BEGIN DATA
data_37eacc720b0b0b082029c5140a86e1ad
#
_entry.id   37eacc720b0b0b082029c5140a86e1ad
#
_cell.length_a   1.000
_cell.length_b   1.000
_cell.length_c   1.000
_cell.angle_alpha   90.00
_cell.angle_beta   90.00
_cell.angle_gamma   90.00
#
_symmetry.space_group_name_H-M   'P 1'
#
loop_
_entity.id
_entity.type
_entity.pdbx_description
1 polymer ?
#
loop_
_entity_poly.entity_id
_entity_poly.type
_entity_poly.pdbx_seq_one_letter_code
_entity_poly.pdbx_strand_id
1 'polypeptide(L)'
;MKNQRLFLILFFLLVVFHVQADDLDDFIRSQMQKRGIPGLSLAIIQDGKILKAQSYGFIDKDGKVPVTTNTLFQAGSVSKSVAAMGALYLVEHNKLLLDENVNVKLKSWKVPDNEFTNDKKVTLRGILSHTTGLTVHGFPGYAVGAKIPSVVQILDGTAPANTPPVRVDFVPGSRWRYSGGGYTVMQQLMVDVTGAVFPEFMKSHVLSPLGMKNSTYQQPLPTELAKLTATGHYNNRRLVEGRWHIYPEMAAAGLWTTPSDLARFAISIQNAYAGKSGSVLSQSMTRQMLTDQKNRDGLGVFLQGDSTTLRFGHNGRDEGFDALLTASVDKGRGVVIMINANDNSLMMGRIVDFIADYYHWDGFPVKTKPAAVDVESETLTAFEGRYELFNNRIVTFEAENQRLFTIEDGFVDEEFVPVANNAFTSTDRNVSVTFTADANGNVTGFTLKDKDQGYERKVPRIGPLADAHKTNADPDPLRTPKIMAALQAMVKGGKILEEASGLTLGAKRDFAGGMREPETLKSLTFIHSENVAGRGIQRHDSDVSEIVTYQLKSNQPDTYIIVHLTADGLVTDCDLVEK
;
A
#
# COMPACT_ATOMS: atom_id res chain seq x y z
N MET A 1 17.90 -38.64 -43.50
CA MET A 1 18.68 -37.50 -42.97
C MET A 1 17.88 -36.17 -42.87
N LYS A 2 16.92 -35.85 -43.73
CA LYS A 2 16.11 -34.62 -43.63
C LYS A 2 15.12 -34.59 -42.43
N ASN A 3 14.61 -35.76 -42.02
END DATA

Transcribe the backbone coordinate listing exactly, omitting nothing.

data_37eacc720b0b0b082029c5140a86e1ad
#
_entry.id   37eacc720b0b0b082029c5140a86e1ad
#
_cell.length_a   1.000
_cell.length_b   1.000
_cell.length_c   1.000
_cell.angle_alpha   90.00
_cell.angle_beta   90.00
_cell.angle_gamma   90.00
#
_symmetry.space_group_name_H-M   'P 1'
#
loop_
_entity.id
_entity.type
_entity.pdbx_description
1 polymer ?
#
loop_
_entity_poly.entity_id
_entity_poly.type
_entity_poly.pdbx_seq_one_letter_code
_entity_poly.pdbx_strand_id
1 'polypeptide(L)'
;MKNQRLFLILFFLLVVFHVQADDLDDFIRSQMQKRGIPGLSLAIIQDGKILKAQSYGFIDKDGKVPVTTNTLFQAGSVSKSVAAMGALYLVEHNKLLLDENVNVKLKSWKVPDNEFTNDKKVTLRGILSHTTGLTVHGFPGYAVGAKIPSVVQILDGTAPANTPPVRVDFVPGSRWRYSGGGYTVMQQLMVDVTGAVFPEFMKSHVLSPLGMKNSTYQQPLPTELAKLTATGHYNNRRLVEGRWHIYPEMAAAGLWTTPSDLARFAISIQNAYAGKSGSVLSQSMTRQMLTDQKNRDGLGVFLQGDSTTLRFGHNGRDEGFDALLTASVDKGRGVVIMINANDNSLMMGRIVDFIADYYHWDGFPVKTKPAAVDVESETLTAFEGRYELFNNRIVTFEAENQRLFTIEDGFVDEEFVPVANNAFTSTDRNVSVTFTADANGNVTGFTLKDKDQGYERKVPRIGPLADAHKTNADPDPLRTPKIMAALQAMVKGGKILEEASGLTLGAKRDFAGGMREPETLKSLTFIHSENVAGRGIQRHDSDVSEIVTYQLKSNQPDTYIIVHLTADGLVTDCDLVEK
;
A
#
# COMPACT_ATOMS: atom_id res chain seq x y z
N MET A 1 17.90 -38.64 -43.50
CA MET A 1 18.68 -37.50 -42.97
C MET A 1 17.88 -36.17 -42.87
N LYS A 2 16.92 -35.85 -43.73
CA LYS A 2 16.11 -34.62 -43.63
C LYS A 2 15.12 -34.59 -42.43
N ASN A 3 14.61 -35.76 -42.02